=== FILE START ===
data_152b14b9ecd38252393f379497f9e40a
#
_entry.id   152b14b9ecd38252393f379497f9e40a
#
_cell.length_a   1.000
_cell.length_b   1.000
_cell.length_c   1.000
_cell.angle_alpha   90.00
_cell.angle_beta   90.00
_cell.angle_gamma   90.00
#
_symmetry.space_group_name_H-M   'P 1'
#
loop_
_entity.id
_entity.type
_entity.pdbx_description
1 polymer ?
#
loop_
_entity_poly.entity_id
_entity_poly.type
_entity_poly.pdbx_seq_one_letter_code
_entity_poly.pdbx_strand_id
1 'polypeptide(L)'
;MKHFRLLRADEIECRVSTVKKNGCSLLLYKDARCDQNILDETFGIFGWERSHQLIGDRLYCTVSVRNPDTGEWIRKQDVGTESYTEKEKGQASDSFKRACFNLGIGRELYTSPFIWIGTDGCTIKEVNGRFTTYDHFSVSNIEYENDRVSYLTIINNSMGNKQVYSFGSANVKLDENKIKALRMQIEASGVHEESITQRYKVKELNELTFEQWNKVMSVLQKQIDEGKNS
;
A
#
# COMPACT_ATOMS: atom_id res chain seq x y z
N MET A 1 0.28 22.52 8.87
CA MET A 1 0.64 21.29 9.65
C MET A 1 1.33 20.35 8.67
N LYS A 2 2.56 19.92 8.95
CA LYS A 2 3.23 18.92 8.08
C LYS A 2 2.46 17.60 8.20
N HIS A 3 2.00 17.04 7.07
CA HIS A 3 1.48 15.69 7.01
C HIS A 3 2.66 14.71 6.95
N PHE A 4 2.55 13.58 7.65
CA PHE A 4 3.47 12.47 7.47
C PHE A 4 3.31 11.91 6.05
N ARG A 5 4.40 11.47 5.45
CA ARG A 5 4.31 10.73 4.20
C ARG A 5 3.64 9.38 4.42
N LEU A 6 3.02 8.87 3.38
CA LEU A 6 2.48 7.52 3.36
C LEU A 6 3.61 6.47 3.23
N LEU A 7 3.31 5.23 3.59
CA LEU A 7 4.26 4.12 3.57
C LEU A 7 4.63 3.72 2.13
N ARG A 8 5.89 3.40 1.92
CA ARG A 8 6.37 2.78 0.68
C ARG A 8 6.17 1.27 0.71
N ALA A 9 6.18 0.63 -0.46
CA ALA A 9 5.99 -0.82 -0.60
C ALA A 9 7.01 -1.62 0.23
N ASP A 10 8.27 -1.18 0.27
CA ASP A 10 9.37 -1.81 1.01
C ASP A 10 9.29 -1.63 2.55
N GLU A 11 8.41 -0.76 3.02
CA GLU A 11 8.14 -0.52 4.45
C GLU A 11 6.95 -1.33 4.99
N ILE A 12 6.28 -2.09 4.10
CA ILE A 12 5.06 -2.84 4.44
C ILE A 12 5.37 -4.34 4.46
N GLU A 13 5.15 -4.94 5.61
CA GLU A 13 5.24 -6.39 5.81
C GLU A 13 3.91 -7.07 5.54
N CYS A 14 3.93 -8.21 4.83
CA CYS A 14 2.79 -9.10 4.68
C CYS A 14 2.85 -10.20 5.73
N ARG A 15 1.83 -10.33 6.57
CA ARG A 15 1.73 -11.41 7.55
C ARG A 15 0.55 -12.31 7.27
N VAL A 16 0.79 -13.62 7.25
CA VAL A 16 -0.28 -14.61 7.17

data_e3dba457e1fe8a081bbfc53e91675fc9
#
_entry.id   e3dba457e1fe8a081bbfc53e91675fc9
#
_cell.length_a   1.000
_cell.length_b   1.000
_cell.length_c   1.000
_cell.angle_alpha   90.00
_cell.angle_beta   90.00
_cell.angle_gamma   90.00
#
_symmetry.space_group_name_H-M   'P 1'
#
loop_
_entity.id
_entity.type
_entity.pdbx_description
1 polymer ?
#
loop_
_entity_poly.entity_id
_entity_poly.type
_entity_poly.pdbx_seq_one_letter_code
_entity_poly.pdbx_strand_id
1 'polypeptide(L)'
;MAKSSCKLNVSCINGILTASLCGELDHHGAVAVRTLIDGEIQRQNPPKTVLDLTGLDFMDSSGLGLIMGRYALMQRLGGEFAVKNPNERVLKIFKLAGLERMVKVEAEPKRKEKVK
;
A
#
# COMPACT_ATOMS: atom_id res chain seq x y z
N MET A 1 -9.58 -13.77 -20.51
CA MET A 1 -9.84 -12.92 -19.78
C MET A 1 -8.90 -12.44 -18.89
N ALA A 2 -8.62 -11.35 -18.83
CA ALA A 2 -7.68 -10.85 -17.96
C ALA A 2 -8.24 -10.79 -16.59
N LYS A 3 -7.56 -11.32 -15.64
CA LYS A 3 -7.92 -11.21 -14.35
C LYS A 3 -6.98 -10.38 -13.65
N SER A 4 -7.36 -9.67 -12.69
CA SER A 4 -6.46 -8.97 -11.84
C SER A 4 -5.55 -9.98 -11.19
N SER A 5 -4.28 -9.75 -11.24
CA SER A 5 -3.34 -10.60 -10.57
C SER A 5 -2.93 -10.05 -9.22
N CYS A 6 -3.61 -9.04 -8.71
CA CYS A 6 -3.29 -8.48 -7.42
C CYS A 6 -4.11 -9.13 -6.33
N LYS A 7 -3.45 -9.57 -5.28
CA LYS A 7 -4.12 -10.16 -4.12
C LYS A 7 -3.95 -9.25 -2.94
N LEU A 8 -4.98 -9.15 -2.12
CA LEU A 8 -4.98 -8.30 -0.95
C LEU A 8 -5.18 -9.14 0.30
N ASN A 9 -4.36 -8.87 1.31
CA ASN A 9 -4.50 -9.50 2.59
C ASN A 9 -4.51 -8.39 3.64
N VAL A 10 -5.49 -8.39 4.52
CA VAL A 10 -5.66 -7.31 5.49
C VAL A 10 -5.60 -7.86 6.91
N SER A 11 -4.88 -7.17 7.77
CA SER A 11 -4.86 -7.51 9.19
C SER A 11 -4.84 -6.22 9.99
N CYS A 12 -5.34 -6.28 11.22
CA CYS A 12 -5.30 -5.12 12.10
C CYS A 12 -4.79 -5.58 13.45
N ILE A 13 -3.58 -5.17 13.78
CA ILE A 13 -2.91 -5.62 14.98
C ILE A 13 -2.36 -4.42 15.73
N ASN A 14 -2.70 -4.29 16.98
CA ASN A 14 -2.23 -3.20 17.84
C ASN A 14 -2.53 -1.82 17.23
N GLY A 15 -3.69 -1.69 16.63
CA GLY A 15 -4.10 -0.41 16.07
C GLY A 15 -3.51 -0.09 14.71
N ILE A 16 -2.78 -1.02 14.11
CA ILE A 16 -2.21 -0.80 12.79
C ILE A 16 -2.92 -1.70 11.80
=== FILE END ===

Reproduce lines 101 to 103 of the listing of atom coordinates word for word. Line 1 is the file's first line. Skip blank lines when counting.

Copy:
_entity_poly.pdbx_strand_id
1 'polypeptide(L)'
;MAKSSCKLNVSCINGILTASLCGELDHHGAVAVRTLIDGEIQRQNPPKTVLDLTGLDFMDSSGLGLIMGRYALMQRLGGEFAVKNPNERVLKIFKLAGLERMVKVEAEPKRKEKVK